A pointer to `VILLA' is used as a database handle. It is like that some file I/O routines of `stdio.h' use a pointer to `FILE'. A database handle is opened with the function `vlopen' and closed with `vlclose'. You should not refer directly to any member of the handle. If a fatal error occurs in a database, any access method via the handle except `vlclose' will not work and return error status. Although a process is allowed to use multiple database handles at the same time, handles of the same database file should not be used. Before the cursor is used, it should be initialized by one of `vlcurfirst', `vlcurlast' or `vlcurjump'. Also after storing or deleting a record with functions except for `vlcurput' and `vlcurout', the cursor should be initialized.

Villa also assign the external variable `dpecode' with the error code. The function `dperrmsg' is used in order to get the message of the error code.

You can define a comparing function to specify the order of records. The function should be the following type.

typedef int(*VLCFUNC)(const char *aptr, int asiz, const char *bptr, int bsiz);
`aptr' specifies the pointer to the region of one key. `asiz' specifies the size of the region of one key. `bptr' specifies the pointer to the region of the other key. `bsiz' specifies the size of the region of the other key. The return value is positive if the former is big, negative if the latter is big, 0 if both are equivalent.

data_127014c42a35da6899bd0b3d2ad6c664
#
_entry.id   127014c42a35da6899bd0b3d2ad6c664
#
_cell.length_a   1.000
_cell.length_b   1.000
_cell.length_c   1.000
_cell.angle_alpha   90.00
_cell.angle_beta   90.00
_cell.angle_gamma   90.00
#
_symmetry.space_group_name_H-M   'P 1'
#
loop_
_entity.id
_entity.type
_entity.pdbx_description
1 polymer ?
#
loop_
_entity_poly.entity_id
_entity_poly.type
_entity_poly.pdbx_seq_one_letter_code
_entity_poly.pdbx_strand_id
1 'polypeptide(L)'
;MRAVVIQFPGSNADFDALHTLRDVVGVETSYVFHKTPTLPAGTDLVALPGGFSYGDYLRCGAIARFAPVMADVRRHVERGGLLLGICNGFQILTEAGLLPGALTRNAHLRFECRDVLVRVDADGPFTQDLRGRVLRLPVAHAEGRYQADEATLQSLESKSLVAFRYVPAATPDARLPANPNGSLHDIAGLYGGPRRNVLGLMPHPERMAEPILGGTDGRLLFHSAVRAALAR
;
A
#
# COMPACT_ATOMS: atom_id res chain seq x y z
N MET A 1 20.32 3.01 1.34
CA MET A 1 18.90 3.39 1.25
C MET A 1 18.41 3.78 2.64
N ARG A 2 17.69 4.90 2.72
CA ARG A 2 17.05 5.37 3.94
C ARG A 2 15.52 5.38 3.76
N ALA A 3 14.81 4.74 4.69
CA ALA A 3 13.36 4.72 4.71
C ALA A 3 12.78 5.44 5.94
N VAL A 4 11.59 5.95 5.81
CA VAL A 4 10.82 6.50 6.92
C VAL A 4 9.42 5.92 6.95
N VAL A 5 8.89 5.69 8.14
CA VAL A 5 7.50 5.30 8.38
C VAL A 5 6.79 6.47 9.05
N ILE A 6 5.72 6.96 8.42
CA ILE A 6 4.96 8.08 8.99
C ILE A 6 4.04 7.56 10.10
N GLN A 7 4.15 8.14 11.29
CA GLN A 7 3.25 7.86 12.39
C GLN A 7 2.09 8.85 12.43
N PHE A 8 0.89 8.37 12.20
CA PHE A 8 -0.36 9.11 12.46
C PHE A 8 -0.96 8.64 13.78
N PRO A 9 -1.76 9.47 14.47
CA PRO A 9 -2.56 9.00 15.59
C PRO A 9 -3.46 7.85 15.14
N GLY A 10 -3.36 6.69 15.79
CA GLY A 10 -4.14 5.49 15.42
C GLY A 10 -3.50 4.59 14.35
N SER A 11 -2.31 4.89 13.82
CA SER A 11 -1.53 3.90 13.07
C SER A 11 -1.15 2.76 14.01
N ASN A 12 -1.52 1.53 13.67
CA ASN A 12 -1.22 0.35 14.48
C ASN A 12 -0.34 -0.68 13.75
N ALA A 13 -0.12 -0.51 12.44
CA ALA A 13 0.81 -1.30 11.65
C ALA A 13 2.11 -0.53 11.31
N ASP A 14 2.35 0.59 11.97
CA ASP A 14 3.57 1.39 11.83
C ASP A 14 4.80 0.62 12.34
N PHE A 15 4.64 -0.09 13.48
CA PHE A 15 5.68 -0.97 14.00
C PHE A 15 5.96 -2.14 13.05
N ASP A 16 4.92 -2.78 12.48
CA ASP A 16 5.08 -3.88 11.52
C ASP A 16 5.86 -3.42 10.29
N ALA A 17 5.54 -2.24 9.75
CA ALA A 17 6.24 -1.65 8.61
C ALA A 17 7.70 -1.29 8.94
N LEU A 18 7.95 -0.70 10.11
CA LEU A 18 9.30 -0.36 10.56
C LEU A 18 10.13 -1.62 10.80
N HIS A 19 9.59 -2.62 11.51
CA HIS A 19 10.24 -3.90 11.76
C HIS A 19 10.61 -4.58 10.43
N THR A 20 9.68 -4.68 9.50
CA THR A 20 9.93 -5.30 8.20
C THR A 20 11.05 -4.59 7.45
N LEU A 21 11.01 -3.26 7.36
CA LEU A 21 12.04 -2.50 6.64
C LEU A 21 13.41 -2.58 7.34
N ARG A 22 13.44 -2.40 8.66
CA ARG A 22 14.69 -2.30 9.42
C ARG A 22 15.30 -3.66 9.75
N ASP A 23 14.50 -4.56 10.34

The function `vlopen' is used in order to get a database handle.

VILLA *vlopen(const char *name, int omode, VLCFUNC cmp);
`name' specifies the name of a database file. `omode' specifies the connection mode: `VL_OWRITER' as a writer, `VL_OREADER' as a reader. If the mode is `VL_OWRITER', the following may be added by bitwise or: `VL_OCREAT', which means it creates a new database if not exist, `VL_OTRUNC', which means it creates a new database regardless if one exists, `VL_OZCOMP', which means leaves in the database are compressed, `VL_OYCOMP', which means leaves in the database are compressed with LZO, `VL_OXCOMP', which means leaves in the database are compressed with BZIP2. Both of `VL_OREADER' and `VL_OWRITER' can be added to by bitwise or: `VL_ONOLCK', which means it opens a database file without file locking, or `VL_OLCKNB', which means locking is performed without blocking. `cmp' specifies the comparing function: `VL_CMPLEX' comparing keys in lexical order, `VL_CMPINT' comparing keys as objects of `int' in native byte order, `VL_CMPNUM' comparing keys as numbers of big endian, `VL_CMPDEC' comparing keys as decimal strings. Any function based on the declaration of the type `VLCFUNC' can be assigned to the comparing function. The comparing function should be kept same in the life of a database. The return value is the database handle or `NULL' if it is not successful. While connecting as a writer, an exclusive lock is invoked to the database file. While connecting as a reader, a shared lock is invoked to the database file. The thread blocks until the lock is achieved. `VL_OZCOMP', `VL_OYCOMP', and `VL_OXCOMP' are available only if QDBM was built each with ZLIB, LZO, and BZIP2 enabled. If `VL_ONOLCK' is used, the application is responsible for exclusion control.

The function `vlclose' is used in order to close a database handle.